However, some significant differences were observed. Radiation therapy in patients with stage I/II NSCLC not undergoing curative surgery was more likely in patients treated at centers with a general tumor board than in patients at a center with no tumor board or a lung cancer–specific tumor board (70.8% vs 66.5% and 63.8%; overall P = .04). Chemotherapy and radiation therapy for unresected NSCLC stage IIIA patients was more likely in patients from centers with a general tumor board or a cancer-specific board than in patients from centers with no tumor board (39.5% and 35.6% vs 23.9%; overall P = .02). Treatment at a center with a general board or a cancer-specific board was associated with a greater likelihood of chemotherapy and radiation therapy for limited-stage small cell lung cancer (61.8% and 62.9% vs 28.4%; overall P < .001).
Comparison across centers with no tumor board, a general tumor board, and a lung cancer–specific tumor board found no significant differences in 1-year all-cause survival in NSCLC (41.3%, 39.5%, and 41.0%) or small cell lung cancer (25.2%, 26.2%, and 26.6%).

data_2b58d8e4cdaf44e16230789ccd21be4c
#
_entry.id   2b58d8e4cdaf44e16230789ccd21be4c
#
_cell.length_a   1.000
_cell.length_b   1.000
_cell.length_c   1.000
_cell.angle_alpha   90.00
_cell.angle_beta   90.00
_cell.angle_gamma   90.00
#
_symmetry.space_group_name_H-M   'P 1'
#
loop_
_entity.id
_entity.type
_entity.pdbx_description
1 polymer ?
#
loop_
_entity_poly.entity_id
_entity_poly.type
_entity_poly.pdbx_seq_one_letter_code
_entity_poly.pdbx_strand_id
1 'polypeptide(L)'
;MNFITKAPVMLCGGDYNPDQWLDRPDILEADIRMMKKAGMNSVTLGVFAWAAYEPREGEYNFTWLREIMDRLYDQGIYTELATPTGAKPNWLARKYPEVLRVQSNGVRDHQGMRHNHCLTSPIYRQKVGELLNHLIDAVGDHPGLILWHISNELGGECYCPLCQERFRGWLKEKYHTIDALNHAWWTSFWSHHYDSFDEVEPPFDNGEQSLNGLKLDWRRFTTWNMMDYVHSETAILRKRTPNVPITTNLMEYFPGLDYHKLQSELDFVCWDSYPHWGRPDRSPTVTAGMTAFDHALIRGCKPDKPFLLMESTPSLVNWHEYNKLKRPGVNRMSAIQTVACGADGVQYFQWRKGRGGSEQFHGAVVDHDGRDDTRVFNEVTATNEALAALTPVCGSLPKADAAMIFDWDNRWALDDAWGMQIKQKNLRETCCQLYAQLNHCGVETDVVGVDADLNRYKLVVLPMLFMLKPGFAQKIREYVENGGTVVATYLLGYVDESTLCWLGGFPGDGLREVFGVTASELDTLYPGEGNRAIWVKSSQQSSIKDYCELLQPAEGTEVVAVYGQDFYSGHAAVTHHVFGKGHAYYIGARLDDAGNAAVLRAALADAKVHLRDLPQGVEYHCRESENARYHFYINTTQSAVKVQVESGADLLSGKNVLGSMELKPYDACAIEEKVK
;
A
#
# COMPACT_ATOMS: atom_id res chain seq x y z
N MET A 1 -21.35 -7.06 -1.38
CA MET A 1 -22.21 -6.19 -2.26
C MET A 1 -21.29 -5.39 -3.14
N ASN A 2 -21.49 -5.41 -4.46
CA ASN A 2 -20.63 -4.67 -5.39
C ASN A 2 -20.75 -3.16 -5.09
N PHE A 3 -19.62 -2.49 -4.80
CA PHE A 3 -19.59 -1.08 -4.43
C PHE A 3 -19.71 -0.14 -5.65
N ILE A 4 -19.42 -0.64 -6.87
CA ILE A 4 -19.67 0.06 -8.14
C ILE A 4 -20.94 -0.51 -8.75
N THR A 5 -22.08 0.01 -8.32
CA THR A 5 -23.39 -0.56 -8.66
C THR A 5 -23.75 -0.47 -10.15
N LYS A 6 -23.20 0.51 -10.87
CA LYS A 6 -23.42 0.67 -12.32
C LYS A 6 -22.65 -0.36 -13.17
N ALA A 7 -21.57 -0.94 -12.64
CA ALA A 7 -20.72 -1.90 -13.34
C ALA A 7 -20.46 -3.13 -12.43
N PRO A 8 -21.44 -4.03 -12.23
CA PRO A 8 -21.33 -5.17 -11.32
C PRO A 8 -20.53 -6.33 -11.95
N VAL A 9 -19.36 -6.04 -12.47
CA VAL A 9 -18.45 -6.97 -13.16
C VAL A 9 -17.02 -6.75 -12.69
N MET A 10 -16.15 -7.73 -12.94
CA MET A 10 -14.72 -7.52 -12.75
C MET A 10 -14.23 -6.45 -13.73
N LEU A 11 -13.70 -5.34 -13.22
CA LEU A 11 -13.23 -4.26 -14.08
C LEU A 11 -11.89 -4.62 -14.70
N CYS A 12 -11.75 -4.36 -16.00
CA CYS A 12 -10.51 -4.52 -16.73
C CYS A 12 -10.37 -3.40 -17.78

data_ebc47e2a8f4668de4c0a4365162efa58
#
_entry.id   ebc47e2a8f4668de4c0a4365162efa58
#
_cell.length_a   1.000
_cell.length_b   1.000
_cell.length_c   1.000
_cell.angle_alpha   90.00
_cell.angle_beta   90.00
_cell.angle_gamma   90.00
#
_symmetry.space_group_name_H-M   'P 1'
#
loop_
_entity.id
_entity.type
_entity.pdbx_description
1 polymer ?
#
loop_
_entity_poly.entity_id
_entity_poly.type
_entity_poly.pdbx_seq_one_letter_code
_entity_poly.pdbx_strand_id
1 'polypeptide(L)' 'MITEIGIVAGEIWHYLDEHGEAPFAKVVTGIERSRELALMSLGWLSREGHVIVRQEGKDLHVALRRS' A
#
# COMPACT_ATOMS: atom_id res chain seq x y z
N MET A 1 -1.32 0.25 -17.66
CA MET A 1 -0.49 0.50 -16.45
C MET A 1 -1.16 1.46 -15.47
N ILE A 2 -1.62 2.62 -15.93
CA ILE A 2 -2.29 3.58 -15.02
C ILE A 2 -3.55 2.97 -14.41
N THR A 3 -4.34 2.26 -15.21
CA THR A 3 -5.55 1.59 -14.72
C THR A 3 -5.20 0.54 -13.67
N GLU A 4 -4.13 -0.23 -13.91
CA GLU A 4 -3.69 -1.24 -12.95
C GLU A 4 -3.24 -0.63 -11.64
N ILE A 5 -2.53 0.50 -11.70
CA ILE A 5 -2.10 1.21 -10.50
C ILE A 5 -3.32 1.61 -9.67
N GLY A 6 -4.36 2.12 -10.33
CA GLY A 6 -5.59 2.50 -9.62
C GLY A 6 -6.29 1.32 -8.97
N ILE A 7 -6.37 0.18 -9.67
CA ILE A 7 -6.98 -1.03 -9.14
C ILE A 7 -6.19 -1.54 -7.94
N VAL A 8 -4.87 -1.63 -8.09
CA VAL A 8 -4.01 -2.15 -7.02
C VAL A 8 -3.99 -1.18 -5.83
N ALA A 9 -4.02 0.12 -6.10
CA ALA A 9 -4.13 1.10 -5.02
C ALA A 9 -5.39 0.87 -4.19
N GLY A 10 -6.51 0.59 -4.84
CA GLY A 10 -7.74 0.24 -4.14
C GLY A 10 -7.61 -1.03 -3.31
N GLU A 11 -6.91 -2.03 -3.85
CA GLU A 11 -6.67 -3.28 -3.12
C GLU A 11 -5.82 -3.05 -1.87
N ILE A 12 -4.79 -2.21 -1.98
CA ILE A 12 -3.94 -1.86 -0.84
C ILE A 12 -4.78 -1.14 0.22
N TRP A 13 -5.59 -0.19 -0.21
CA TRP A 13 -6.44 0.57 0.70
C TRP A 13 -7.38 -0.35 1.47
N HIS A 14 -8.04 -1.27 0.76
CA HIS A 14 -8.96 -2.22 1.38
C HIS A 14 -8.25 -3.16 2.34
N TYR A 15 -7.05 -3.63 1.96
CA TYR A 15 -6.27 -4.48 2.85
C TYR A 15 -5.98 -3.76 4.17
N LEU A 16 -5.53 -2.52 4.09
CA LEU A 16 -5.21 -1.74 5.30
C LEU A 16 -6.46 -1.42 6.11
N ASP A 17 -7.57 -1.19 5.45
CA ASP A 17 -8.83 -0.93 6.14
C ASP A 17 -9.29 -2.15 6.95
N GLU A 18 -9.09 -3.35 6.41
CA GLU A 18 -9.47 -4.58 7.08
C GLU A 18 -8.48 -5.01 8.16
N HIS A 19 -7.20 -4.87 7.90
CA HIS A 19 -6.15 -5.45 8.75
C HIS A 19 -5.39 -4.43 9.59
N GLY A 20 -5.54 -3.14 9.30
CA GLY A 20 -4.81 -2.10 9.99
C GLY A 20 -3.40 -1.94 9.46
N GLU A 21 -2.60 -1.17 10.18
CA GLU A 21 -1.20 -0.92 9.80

For prostate cancer, comparison across centers with no tumor board, a general tumor board, and a prostate cancer–specific tumor board showed no significant differences in the measures of primary therapy for local/regional prostate cancer (no radiation or surgery in 38.9%, 38.9%, and 37.7% of patients), androgen ablation for metastatic prostate cancer (77.2%, 70.7%, and 76.9%), adjuvant androgen-deprivation therapy for high-risk cancers treated with radiation therapy (2001–2002) (56.7%, 63.0%, and 68.6%), or use of three-dimensional conformal radiation therapy/intensity-modulated radiation therapy for patients receiving external-beam radiation therapy (61.0%, 59.3%, and 61.0%).
Patients treated at centers with a general tumor board or a prostate cancer–specific board were significantly more likely to receive an oral antiandrogen before starting gonadotropin-releasing hormone agonist therapy for metastatic disease (81.7% and 83.7% vs 71.1%; overall P = .03).
For lymphoma/multiple myeloma, comparison across centers with no tumor board, a general tumor board, and a hematology-specific tumor board showed no significant differences in the measures of CHOP (cyclophosphamide, doxorubicin, vincristine, prednisone) chemotherapy in diffuse large B-cell non-Hodgkin lymphoma (NHL) (80.7%, 75.4%, and 80.6% of patients) or bisphosphonate therapy for multiple myeloma (59.6%, 66.4%, and 66.2%).